of poultry husbandry, University of
Wisconsin, has accepted a position as
head of the poultry department in the
University of Nebraska, and will re
port for work Immediately. Professor
Mussehl graduated from the Univer
sity of Wisconsinl and has been con
nected with the University of Kansas
prior to his being called to Wisconsin.
Upperclassmen Will Meet at 4
Today to Plan "Pep"
Meeting for Notre Dame
The following juniors and( seniors
have been named as the committees
to lay plans for the rally and parade
next Friday evening, with Merl Town
send as chairman:
Roger Jenkins, Elmer Witte, Les
lie Ellis, William Aitken, Ivan
Beede, Ralph Sturm. Wayne Town
send, Dwight Thomas, John Pickett
Robert Brown, Robert Wenger, Wal
lace Spear, Leonard Kline, Walter
Johnson, Carl Harnsberger, Jean Nel
son, Stewart Hadley, Charles Peter
son and Ralph Thorpe.
The committee will meet this after
noon in front of The Daily Nebraskan
office at 4 o'clock to complete plans
for the organization and handling of
the parade.
The part the girls will play in the
rally is in the hands of the Black
Masque, senior girls honorary society,
which will Dlan the costuming and
marching order of the co-eds.
Most of the torches which will oe
used in the parade have already been
secured, and more will probably be
ordered tomorrow.
Social Events Cancelled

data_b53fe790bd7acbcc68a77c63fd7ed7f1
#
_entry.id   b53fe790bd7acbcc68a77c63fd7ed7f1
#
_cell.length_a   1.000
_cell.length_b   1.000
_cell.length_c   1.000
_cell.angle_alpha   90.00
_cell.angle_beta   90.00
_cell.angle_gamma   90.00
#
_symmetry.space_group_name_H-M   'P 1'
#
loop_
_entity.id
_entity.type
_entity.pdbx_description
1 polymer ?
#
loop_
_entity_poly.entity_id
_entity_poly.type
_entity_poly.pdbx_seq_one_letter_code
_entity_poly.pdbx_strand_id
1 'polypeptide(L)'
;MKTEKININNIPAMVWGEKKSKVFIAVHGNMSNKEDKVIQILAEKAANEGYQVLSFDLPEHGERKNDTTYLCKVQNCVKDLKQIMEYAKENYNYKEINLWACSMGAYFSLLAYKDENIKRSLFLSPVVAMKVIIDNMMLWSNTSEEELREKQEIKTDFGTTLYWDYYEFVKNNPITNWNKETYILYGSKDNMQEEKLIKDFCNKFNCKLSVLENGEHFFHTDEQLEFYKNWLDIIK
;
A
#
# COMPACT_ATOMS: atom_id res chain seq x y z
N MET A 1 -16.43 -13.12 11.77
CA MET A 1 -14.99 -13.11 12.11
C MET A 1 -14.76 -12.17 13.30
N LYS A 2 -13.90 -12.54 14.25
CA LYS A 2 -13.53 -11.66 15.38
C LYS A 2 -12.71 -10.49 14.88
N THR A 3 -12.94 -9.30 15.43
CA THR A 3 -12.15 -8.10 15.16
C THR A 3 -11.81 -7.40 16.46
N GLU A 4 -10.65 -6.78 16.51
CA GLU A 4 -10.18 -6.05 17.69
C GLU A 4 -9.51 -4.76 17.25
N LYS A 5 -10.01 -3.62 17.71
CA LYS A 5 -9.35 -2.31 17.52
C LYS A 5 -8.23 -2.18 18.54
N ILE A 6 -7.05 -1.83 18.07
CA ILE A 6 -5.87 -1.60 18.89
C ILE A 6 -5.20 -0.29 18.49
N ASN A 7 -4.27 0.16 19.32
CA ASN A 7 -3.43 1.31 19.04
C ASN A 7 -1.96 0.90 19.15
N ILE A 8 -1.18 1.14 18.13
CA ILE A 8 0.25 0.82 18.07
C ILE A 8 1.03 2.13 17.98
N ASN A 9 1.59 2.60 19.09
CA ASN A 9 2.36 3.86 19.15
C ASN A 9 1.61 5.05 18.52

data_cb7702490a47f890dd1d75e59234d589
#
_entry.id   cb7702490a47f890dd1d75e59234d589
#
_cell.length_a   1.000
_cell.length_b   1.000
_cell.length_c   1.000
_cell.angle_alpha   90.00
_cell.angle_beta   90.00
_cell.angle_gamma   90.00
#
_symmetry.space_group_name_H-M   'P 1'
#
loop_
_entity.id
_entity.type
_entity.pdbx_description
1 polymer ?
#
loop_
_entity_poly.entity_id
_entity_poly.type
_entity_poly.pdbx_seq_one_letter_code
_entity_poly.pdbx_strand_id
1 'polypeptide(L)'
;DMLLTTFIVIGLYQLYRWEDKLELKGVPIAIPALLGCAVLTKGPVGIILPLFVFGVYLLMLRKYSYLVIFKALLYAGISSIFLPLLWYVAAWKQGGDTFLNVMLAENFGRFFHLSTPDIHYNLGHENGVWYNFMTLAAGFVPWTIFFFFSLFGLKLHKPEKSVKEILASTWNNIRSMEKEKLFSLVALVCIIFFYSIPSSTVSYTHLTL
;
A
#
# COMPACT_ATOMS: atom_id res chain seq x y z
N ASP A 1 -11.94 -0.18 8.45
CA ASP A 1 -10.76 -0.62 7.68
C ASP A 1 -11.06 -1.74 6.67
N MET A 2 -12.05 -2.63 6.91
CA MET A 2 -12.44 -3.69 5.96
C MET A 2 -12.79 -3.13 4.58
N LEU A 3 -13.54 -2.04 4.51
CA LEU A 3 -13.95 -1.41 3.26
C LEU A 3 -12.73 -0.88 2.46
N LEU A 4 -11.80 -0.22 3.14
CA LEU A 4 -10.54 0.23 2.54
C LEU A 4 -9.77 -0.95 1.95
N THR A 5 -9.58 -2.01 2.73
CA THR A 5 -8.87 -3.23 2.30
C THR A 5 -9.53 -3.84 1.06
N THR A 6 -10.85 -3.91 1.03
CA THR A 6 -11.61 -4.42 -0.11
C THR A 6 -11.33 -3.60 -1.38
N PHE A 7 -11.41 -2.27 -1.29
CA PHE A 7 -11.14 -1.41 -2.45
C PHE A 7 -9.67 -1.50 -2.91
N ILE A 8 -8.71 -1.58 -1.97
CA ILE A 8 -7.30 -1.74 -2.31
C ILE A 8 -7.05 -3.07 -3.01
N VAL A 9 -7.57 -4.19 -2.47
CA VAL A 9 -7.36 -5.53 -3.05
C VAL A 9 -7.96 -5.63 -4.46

in nrder to make it possible for
everyone to take part in the rally, Miss
Amanda Heppner, dean of women, nas
designated Friday as a closed evening
for all parties except those scheduled
impost will not by any means cen
ter In the huge torchlight parade which
will march down O street, ine pep
meeting in the Armory which will pre
cede it is sure to be a memorable one.
a xiimher of old Cornhuskers who
have helped win victories for Nebraska
in the past are expected to De in Lin
coln this week-end. and they will bo
onilprf unon to dot the fate of the
Catholics. One of these, Captain "Tim"
Corey, has already been secured.
Lefler Elected President
of Graduate Teachers' Club
M. C. Lefler, M. A., was elected
president of the graduate teachers' Re
opnrr.n club at its monthly meeting
last Friday evening. Frank Adams, M
A., was elected vice-president, and Dr.
Rose Yont, secretary-treasurer. The
members of the executive committee
are: Dr. C. B. Cornell and Dr. Grace
in MnnHon The DaDer of the evening